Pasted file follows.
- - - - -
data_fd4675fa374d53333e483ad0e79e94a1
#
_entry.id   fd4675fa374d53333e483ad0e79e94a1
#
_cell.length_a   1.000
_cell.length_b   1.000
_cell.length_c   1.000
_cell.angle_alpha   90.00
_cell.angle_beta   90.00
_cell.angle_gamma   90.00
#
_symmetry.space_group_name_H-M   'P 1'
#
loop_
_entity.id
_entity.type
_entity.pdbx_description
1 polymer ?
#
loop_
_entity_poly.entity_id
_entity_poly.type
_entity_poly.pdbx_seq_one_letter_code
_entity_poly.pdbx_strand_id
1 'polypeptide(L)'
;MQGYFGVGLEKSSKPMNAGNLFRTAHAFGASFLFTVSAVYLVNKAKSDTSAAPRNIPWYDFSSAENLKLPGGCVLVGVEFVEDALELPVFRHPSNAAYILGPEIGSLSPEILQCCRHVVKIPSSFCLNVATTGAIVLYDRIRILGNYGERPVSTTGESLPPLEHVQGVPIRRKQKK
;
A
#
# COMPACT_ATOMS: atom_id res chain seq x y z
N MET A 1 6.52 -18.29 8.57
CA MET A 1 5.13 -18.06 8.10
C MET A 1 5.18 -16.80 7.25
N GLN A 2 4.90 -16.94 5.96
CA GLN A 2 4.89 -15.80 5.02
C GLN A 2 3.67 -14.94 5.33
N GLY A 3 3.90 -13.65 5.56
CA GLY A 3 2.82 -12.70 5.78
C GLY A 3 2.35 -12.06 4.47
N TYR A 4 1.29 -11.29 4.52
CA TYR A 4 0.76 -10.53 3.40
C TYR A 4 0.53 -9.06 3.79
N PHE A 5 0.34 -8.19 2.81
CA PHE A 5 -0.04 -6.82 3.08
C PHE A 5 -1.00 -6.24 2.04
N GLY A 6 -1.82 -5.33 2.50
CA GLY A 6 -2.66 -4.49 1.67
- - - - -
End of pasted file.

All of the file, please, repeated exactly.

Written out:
data_fd4675fa374d53333e483ad0e79e94a1
#
_entry.id   fd4675fa374d53333e483ad0e79e94a1
#
_cell.length_a   1.000
_cell.length_b   1.000
_cell.length_c   1.000
_cell.angle_alpha   90.00
_cell.angle_beta   90.00
_cell.angle_gamma   90.00
#
_symmetry.space_group_name_H-M   'P 1'
#
loop_
_entity.id
_entity.type
_entity.pdbx_description
1 polymer ?
#
loop_
_entity_poly.entity_id
_entity_poly.type
_entity_poly.pdbx_seq_one_letter_code
_entity_poly.pdbx_strand_id
1 'polypeptide(L)'
;MQGYFGVGLEKSSKPMNAGNLFRTAHAFGASFLFTVSAVYLVNKAKSDTSAAPRNIPWYDFSSAENLKLPGGCVLVGVEFVEDALELPVFRHPSNAAYILGPEIGSLSPEILQCCRHVVKIPSSFCLNVATTGAIVLYDRIRILGNYGERPVSTTGESLPPLEHVQGVPIRRKQKK
;
A
#
# COMPACT_ATOMS: atom_id res chain seq x y z
N MET A 1 6.52 -18.29 8.57
CA MET A 1 5.13 -18.06 8.10
C MET A 1 5.18 -16.80 7.25
N GLN A 2 4.90 -16.94 5.96
CA GLN A 2 4.89 -15.80 5.02
C GLN A 2 3.67 -14.94 5.33
N GLY A 3 3.90 -13.65 5.56
CA GLY A 3 2.82 -12.70 5.78
C GLY A 3 2.35 -12.06 4.47
N TYR A 4 1.29 -11.29 4.52
CA TYR A 4 0.76 -10.53 3.40
C TYR A 4 0.53 -9.06 3.79
N PHE A 5 0.34 -8.19 2.81
CA PHE A 5 -0.04 -6.82 3.08
C PHE A 5 -1.00 -6.24 2.04
N GLY A 6 -1.82 -5.33 2.50
CA GLY A 6 -2.66 -4.49 1.67